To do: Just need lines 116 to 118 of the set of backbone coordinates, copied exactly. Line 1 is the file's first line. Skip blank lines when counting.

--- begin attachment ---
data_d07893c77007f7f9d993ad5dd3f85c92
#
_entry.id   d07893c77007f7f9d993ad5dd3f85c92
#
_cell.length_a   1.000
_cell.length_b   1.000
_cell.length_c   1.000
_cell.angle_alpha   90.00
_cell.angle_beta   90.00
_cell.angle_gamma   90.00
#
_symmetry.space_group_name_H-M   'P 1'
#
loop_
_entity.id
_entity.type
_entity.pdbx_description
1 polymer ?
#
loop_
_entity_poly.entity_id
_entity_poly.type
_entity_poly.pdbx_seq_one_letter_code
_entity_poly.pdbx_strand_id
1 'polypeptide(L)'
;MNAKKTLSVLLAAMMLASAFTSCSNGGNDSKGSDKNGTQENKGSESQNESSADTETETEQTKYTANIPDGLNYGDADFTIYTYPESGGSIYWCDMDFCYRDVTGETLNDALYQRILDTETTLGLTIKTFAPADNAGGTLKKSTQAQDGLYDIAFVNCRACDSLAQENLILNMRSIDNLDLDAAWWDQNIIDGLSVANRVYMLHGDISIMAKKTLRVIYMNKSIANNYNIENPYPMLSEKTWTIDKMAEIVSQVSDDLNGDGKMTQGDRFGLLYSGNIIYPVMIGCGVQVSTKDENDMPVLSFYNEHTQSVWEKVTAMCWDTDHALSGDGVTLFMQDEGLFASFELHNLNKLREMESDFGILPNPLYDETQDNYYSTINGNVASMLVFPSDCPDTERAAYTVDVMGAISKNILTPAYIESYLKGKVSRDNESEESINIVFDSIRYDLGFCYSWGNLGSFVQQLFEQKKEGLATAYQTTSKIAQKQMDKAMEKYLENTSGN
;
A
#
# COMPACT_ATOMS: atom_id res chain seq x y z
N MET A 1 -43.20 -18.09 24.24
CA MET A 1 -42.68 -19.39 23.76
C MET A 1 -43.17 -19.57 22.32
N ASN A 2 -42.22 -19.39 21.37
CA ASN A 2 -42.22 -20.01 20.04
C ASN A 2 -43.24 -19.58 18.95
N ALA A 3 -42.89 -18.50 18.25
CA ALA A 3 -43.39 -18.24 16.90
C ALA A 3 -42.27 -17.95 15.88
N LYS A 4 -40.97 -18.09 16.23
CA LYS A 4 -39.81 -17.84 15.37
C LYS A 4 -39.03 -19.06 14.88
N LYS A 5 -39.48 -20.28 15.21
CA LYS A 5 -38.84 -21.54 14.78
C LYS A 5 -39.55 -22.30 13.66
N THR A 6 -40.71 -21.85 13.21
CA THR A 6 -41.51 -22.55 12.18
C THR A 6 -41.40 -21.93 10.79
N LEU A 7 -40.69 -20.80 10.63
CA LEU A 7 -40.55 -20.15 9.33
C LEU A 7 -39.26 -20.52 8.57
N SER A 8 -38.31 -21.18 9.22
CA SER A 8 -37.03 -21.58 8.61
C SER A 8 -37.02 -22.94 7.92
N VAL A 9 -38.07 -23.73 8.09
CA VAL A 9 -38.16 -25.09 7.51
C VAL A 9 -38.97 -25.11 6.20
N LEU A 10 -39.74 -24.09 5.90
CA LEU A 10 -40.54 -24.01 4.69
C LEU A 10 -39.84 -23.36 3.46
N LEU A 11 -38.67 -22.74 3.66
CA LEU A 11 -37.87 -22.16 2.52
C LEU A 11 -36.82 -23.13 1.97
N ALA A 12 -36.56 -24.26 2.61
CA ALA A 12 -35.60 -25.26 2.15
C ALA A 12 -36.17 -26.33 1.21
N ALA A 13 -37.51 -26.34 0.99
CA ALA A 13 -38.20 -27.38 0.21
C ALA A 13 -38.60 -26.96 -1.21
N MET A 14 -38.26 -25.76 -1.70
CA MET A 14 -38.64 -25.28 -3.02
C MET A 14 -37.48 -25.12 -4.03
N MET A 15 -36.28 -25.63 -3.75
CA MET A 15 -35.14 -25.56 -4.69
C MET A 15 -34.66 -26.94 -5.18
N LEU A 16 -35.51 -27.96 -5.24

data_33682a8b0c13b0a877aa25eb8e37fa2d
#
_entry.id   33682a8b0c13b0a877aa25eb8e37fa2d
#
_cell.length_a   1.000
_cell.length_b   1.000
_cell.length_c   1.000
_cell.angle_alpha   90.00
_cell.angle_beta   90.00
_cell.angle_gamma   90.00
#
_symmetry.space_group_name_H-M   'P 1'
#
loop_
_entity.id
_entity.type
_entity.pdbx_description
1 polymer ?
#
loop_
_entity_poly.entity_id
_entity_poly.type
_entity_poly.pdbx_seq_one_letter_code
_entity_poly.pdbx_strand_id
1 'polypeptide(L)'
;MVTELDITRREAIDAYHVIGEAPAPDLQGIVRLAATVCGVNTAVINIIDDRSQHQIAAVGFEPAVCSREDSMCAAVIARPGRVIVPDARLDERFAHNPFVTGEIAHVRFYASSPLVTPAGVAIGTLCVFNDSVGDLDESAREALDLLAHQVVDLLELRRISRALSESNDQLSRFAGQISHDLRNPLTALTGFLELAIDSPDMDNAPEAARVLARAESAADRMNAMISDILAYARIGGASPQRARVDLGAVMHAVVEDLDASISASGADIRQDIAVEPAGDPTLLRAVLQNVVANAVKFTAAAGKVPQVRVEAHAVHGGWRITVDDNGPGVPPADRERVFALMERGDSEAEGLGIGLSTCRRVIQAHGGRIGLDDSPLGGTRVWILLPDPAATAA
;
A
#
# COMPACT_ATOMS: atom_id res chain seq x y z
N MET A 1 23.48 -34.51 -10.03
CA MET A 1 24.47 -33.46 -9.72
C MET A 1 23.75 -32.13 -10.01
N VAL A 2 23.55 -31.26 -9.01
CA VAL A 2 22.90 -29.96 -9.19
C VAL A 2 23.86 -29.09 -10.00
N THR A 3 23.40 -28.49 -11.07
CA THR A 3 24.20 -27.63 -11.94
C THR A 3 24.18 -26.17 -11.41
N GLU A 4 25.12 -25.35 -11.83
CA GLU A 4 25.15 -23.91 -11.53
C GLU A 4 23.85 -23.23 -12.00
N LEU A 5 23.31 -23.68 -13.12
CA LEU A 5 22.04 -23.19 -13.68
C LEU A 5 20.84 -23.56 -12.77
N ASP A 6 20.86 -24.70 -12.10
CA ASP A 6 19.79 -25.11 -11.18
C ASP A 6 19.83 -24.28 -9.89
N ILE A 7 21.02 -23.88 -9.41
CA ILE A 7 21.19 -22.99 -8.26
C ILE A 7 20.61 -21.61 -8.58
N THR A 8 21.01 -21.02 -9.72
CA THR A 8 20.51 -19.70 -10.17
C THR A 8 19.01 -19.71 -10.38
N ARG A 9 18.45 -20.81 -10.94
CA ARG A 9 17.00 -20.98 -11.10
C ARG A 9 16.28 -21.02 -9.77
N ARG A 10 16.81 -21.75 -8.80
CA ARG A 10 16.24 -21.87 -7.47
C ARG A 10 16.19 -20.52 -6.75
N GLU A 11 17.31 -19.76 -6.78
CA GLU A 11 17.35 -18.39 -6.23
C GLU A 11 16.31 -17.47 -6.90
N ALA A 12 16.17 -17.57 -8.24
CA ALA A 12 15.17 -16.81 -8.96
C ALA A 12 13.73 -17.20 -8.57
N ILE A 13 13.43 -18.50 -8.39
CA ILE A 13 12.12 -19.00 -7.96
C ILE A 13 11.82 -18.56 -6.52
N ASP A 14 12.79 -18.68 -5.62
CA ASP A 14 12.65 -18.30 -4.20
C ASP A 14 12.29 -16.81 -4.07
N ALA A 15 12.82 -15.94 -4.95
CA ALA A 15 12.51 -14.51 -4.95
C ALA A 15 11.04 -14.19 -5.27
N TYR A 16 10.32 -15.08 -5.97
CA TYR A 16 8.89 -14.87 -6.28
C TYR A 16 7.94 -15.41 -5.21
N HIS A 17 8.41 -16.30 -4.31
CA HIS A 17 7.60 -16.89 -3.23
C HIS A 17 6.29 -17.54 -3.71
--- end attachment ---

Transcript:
N GLU A 4 25.12 -25.35 -11.83
CA GLU A 4 25.15 -23.91 -11.53
C GLU A 4 23.85 -23.23 -12.00